In order for the whistle-blower to share in the recovery, the whistle-blower (or relator) must be the “original source” of the information reported to the federal government. Specifically, the whistle-blower must have direct and independent knowledge of the false claims activities and voluntarily provide this information to the government. If the matter disclosed is already the subject of a federal investigation, or if the healthcare provider or supplier has previously disclosed the problem to a federal agency, the whistle-blower may be barred from obtaining a recovery under the FCA.
Whistleblower Protection - Federal Law
The Federal False Claim Act protects employees who are discharged, demoted, suspended, harassed, or in any manner discriminated against by their employer because of their participation or assistance (e.g., testimony, initiation of investigation) in a false claim action.
The Act entities employees to relief to “make them whole”, including restatement with the same seniority status they would have had but for the discrimination, twice the back pay, interest on back pay, and compensation for any special damages sustained as a result of the discrimination including litigation costs and reasonable attorneys' fees.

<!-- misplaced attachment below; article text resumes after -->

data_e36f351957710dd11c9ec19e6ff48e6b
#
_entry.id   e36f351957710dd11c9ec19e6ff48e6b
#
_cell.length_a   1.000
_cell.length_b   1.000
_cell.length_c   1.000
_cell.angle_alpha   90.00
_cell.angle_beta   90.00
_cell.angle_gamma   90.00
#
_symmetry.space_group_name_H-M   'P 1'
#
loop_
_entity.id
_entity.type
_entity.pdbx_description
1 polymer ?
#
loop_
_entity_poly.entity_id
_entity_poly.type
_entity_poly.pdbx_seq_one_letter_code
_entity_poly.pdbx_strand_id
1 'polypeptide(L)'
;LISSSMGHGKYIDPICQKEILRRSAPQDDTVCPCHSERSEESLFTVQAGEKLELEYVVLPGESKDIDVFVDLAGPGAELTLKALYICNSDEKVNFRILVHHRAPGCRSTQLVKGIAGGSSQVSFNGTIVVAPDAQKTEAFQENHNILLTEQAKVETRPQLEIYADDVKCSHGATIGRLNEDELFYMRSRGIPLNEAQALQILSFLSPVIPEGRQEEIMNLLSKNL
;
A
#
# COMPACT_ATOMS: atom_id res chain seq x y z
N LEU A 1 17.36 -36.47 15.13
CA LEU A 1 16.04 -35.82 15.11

New Hampshire False Claims Act NH RSA 167:61-a et seq.
New Hampshire also has its own FCA. The following are the general elements of the Act.
No person shall knowingly make, present or cause to be made, any false or fraudulent claim for payment of any good or service, or for the determination of any rights or benefits under Medicaid or other state assistance program.
No person shall knowingly file a false or fraudulent report which is used to determine a rate for payment for goods or services, or include a false or fraudulent statement or representation in connection with any report or filing.
No person can knowingly file claims for payments of goods or services that are not medically necessary in accordance with professionally recognized standards.
No person can destroy or conceal or cause to be destroyed or concealed any book, record, document, data or instrument used as documentation for any goods or services for which payment is sought under Medicaid or other similar state program.